On July 8, 1998, Downs sued World Color Press in Illinois state court under 29 U.S.C. § 1132(a) (1) (B) to clarify his rights under the Merged Plan, and World Color Press removed the case to federal district court under 28 U.S.C. § 1441 on August 21, 1998. Before the district court, Downs argued that World Color Press's oral and written representations to him amended the Merged Plan and entitled him to double benefits for his time in the Corporate Division. He also argued that World Color Press's oral representations to him estopped World Color Press from enforcing the terms of the Merged Plan. The parties submitted cross-motions for summary judgment, and the district court granted summary judgment in favor of World Color Press on April 1, 1999. Downs filed a motion for reconsideration under Rule 60 of the Federal Rules of Civil Procedure, arguing that the district court failed to address his request for relief. On July 8, 1999, the district court vacated its judgment for World Color Press and entered an amended final judgment for World Color Press specifying Downs's compensation under the Merged Plan.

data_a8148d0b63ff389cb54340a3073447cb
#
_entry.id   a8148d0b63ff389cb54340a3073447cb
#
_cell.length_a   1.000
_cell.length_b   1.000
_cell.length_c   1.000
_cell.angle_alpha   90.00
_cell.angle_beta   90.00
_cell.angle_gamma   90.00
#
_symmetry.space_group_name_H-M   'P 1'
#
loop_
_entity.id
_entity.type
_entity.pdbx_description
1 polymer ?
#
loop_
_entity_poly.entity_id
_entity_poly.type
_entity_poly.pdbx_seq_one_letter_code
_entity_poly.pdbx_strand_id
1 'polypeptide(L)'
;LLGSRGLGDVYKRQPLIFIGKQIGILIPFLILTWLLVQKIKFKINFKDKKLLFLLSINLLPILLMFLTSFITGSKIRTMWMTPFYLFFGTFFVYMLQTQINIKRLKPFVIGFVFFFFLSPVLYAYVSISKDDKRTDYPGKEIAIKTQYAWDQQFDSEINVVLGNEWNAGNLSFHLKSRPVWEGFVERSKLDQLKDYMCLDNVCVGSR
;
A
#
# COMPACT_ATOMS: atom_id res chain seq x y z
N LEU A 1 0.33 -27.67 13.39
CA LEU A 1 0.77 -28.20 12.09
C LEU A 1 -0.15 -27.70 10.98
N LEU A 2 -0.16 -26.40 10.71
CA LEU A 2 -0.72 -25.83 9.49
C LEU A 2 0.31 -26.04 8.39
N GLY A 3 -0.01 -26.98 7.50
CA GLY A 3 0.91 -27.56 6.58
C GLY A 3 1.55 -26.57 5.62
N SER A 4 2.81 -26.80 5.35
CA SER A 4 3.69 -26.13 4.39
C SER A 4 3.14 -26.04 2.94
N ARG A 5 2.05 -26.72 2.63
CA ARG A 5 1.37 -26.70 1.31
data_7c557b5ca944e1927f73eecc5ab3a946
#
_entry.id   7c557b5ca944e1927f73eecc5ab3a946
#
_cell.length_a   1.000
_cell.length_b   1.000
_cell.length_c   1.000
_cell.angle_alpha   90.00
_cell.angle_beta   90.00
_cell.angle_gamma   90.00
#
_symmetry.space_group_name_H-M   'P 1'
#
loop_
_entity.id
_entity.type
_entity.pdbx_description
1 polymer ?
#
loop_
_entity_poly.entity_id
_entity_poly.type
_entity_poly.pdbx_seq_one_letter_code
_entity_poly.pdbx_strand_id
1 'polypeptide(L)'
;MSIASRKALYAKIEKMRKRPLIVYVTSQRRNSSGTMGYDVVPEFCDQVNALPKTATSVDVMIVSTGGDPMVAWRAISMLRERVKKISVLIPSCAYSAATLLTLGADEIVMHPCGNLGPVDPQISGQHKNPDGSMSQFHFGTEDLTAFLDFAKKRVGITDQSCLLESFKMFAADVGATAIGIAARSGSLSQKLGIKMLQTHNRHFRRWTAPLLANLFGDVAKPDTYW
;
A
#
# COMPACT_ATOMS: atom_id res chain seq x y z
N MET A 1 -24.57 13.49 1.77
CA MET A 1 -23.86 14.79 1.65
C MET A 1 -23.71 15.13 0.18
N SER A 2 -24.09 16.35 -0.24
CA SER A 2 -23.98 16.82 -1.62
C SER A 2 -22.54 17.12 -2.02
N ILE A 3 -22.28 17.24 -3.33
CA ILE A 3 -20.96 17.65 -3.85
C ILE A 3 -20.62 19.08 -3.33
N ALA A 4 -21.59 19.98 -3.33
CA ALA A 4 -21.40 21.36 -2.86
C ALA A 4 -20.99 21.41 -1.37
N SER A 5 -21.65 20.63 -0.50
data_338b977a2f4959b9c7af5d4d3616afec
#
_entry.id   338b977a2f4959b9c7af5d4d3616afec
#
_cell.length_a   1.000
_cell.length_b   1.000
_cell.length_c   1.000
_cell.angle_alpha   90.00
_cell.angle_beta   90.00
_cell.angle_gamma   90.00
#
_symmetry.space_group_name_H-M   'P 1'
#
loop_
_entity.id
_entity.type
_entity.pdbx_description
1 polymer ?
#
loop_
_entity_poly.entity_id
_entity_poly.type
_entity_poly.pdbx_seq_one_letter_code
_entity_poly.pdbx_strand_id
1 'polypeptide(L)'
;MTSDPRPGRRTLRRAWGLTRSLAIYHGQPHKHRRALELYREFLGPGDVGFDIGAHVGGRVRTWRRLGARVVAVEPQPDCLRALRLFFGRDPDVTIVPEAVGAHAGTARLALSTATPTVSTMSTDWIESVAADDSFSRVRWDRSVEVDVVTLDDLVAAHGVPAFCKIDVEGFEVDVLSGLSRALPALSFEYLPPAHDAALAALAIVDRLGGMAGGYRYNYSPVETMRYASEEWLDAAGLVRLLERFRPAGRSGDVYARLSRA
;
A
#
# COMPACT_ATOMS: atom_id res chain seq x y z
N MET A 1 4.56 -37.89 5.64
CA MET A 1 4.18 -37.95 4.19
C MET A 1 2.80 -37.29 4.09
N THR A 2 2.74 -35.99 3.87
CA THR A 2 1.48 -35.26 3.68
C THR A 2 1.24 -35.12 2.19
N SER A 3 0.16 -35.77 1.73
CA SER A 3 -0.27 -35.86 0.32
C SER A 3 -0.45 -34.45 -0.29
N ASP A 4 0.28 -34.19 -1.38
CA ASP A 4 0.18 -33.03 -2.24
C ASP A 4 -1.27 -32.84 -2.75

Downs appeals summary judgment and argues that World Color Press's oral and written representations entitled him to additional benefits under the Merged Plan for two reasons: (1) World Color Press's representations amended the Merged Plan; (2) World Color Press is estopped by its representations from enforcing the express terms of the Merged Plan. The district court rejected both arguments and granted summary judgment in favor of World Color Press. We review de novo the district court's grant of summary judgment, drawing our own conclusions of law and fact from the record before us. See Haefling v. United Parcel Serv., 169 F.3d 494, 497 (7th Cir. 1999). In determining whether a genuine issue of material fact exists, we draw all reasonable factual inferences in favor of the non-movant Downs. See Anderson v. Liberty Lobby, Inc., 477 U.S. 242, 255 (1986).